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Protect the vulnerable from COVID-19 economic fallout – Golding

Published:Tuesday | March 31, 2020 | 12:09 AM

People’s National Party Shadow Minister of Finance Mark Golding is calling on the Government to put in place a comprehensive safety net to protect vulnerable Jamaicans from the severe economic contraction now under way as a result of the coronavirus crisis.

“While supporting the thrust of the various measures announced in the Government’s COVID Allocation of Resources for Employees (CARE) programme, it must be acknowledged that they total a mere $10.65 billion, or about 0.5 per cent of gross domestic product (GDP). Other countries have recognised that to protect their economies and societies from lasting damage and improve the prospects of recovery after the health crisis subsides, public resources in amounts which are many multiples of 0.5 per cent of GDP must be expended,” said a release from Golding.

New paradigm

Golding, an attorney and former investment banker, said: “Jamaica has moved rapidly into a completely new paradigm, and the former fiscal targets must be put to one side so that adequate resources are found to tackle this existential crisis head-on.

The Government must be willing to take a courageous fiscal stance and fund a comprehensive safety net to protect our society from unravelling and our economy from lasting damage so that Jamaica can emerge from the crisis as well positioned as possible to resume sustainable growth and development.”

The member of parliament for South St Andrew, which includes communities such as Trench Town, Jones Town, Admiral Town, and Rose Town, further noted that “Jamaica’s informal economy, which exists largely among lower- income groups, comprises over 40 per cent of the national economy, so the $1 billion allocated for informal business operators is woefully inadequate.”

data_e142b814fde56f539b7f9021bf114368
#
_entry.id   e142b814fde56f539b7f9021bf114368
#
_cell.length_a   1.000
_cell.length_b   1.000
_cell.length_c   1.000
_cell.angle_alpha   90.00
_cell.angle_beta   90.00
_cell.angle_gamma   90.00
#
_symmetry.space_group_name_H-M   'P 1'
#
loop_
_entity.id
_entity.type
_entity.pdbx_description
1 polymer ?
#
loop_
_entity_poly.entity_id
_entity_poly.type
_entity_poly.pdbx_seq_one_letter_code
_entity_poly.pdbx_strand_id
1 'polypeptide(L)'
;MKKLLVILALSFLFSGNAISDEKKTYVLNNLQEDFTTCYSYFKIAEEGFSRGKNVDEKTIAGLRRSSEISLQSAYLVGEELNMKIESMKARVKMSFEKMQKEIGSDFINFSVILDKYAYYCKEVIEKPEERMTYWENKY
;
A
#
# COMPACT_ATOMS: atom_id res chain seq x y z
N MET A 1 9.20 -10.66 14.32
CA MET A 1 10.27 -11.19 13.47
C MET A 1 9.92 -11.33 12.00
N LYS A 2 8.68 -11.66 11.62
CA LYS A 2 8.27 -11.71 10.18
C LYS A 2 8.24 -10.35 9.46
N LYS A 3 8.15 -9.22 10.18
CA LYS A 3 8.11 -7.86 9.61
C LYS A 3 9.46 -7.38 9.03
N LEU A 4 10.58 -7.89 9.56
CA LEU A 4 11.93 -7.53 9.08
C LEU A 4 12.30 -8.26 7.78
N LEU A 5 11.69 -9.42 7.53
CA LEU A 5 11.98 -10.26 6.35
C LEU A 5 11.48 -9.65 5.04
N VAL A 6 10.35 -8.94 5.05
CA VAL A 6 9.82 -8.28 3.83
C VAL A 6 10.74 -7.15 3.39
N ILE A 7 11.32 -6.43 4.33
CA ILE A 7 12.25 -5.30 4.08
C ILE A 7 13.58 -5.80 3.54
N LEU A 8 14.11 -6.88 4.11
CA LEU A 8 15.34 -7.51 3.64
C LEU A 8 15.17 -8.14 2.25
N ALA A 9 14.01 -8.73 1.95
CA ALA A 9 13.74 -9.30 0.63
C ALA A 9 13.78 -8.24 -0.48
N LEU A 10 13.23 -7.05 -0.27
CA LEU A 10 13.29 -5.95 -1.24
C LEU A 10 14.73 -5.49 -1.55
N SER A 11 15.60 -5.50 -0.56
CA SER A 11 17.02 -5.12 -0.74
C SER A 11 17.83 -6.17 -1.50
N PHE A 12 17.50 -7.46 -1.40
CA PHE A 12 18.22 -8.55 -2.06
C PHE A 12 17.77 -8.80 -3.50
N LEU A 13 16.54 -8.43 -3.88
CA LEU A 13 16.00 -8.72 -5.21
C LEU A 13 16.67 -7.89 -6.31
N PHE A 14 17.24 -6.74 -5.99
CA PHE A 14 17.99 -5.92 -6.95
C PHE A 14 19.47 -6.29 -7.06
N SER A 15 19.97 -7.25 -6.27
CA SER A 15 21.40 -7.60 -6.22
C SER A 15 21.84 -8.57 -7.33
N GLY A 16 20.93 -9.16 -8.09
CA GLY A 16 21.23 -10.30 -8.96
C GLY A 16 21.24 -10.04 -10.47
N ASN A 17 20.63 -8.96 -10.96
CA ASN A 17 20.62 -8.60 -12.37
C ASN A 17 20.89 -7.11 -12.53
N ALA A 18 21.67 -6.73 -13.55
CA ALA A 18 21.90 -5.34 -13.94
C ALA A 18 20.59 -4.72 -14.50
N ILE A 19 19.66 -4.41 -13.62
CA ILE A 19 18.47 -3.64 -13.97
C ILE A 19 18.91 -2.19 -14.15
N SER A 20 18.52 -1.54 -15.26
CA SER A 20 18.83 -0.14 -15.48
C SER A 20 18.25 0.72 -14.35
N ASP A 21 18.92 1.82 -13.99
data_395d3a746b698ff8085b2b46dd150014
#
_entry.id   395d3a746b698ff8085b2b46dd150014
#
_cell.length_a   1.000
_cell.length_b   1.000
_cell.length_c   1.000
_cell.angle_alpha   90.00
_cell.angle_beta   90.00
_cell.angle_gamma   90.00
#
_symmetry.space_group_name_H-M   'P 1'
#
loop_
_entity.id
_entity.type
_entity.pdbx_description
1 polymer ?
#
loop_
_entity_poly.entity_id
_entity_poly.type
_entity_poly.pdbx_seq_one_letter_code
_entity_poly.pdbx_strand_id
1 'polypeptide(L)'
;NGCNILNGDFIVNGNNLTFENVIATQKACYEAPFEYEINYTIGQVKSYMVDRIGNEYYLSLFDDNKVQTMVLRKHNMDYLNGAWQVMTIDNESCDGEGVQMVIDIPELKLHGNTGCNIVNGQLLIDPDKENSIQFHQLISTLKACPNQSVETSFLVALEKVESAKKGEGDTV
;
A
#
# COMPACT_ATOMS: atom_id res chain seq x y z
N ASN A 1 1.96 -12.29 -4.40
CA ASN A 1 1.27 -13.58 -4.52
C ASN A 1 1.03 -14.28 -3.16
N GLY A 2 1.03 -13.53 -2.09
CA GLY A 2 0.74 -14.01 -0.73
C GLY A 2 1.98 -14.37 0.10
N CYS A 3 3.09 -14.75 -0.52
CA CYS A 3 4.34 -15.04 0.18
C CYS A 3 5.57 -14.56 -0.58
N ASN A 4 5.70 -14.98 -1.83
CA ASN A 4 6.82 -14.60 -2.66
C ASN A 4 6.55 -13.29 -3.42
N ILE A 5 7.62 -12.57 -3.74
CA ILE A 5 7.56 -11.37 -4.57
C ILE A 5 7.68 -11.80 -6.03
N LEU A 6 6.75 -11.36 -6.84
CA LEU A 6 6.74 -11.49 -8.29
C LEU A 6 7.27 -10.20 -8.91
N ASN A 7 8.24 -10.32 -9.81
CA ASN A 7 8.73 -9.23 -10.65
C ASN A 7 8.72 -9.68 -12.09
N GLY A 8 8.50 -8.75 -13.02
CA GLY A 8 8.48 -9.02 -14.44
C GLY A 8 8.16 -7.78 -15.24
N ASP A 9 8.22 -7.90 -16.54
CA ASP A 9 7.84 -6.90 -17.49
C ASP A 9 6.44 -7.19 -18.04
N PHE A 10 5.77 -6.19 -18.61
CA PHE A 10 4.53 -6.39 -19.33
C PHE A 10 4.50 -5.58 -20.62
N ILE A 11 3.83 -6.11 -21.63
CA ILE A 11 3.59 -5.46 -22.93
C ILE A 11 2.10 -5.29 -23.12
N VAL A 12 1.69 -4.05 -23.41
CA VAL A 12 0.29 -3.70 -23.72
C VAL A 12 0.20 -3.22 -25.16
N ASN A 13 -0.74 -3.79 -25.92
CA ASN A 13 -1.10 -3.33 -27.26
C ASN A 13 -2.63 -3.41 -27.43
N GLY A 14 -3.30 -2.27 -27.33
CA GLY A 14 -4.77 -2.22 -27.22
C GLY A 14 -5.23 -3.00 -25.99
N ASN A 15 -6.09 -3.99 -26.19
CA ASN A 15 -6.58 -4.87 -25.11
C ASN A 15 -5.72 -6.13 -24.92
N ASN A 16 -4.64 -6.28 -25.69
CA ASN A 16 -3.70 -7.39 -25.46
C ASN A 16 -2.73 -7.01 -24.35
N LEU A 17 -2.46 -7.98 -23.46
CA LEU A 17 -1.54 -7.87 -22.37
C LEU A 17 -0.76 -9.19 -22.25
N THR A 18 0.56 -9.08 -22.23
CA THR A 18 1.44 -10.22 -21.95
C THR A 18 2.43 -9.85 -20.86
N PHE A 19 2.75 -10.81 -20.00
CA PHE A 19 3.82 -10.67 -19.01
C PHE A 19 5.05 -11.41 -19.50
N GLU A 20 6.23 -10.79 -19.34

Golding continued:“The design of the announced CARE programme, with its emphasis on bureaucratic verification of the eligibility of beneficiaries, builds gaps into the safety net, leaving many vulnerable Jamaicans exposed and unprotected. These informal business persons, such as many of the 10,000 bar owners who have been shut down without any prior notice in the interests of public safety, cannot comply with the verification procedures, which have been made a hurdle for accessing benefits.

Creative and flexible ways of including them must be put in place as a matter of urgency.”

Golding is also calling for:

· A moratorium on student-loan payments to the Student Loan Bureau for the duration of the crisis as has already been announced for National Housing Trust borrowers;

· Measures to support Jamaica’s small farmers, who are badly affected by the demise of the tourism industry and should be facilitated to feed the society and reduce the country’s food import bill; and

·A special upfront grant of $15,000 for National Insurance Scheme pensioners to supplement their normal pension benefit and assist them to survive this crisis.